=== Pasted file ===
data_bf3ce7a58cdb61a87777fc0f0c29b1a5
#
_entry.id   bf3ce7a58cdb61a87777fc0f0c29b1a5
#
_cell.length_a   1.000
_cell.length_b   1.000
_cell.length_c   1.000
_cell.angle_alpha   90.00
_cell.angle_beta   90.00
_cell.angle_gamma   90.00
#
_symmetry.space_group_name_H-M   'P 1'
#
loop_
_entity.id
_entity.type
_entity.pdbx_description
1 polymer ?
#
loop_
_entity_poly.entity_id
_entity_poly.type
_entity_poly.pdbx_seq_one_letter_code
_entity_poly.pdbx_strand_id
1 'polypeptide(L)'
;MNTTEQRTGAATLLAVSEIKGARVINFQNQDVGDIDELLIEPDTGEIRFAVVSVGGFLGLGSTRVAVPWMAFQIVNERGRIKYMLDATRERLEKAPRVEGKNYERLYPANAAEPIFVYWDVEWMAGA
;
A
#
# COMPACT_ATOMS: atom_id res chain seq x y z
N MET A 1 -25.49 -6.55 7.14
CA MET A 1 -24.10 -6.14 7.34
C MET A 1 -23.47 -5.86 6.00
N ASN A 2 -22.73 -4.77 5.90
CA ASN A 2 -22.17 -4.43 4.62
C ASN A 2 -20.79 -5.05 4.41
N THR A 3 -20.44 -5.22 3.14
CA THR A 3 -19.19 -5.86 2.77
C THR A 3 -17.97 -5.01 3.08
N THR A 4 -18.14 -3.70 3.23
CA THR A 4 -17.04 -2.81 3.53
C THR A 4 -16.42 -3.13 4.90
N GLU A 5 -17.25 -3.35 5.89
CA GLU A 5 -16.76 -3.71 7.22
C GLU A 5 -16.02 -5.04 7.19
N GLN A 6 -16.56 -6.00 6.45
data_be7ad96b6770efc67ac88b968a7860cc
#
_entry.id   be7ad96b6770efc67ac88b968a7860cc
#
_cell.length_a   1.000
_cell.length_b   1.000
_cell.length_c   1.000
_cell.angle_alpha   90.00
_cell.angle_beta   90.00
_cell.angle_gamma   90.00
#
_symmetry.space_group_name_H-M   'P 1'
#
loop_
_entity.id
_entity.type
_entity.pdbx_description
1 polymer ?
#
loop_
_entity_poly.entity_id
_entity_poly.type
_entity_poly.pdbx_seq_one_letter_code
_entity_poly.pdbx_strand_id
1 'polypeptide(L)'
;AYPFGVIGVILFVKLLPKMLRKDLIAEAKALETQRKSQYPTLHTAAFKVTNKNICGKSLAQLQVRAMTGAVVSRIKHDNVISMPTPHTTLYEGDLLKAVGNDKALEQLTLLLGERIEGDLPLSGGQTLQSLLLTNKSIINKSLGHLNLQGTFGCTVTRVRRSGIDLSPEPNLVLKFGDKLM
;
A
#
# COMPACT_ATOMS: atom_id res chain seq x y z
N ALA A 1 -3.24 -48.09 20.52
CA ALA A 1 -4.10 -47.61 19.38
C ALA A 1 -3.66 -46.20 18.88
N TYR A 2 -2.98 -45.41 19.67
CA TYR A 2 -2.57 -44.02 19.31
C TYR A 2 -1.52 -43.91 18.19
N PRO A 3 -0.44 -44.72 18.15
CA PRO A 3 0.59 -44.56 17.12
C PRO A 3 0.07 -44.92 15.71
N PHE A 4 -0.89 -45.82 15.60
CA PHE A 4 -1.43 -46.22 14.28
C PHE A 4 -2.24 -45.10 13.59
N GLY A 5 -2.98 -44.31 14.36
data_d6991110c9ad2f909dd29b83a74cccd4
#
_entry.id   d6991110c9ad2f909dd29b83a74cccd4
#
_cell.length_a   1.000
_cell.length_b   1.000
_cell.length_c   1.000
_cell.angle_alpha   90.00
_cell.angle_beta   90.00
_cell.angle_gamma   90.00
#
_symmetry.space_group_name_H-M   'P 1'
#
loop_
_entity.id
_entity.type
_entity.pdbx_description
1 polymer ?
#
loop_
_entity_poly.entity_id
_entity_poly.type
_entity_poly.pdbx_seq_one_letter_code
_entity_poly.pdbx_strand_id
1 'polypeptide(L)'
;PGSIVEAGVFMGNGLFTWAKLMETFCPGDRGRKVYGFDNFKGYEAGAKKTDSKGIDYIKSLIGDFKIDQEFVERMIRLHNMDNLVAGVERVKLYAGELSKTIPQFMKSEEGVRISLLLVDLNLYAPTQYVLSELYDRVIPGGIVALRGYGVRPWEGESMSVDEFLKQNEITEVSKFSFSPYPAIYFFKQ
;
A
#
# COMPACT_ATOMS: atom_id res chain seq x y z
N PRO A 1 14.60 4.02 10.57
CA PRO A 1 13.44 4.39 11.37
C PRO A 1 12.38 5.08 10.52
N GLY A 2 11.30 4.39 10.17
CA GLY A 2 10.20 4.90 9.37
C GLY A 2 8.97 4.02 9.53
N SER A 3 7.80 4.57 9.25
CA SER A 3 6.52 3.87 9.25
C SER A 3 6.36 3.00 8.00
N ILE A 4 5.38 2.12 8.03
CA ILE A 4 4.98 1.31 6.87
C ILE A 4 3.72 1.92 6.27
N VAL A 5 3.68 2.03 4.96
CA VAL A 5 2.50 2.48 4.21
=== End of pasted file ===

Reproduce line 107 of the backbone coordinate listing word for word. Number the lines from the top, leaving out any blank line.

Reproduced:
1 polymer ?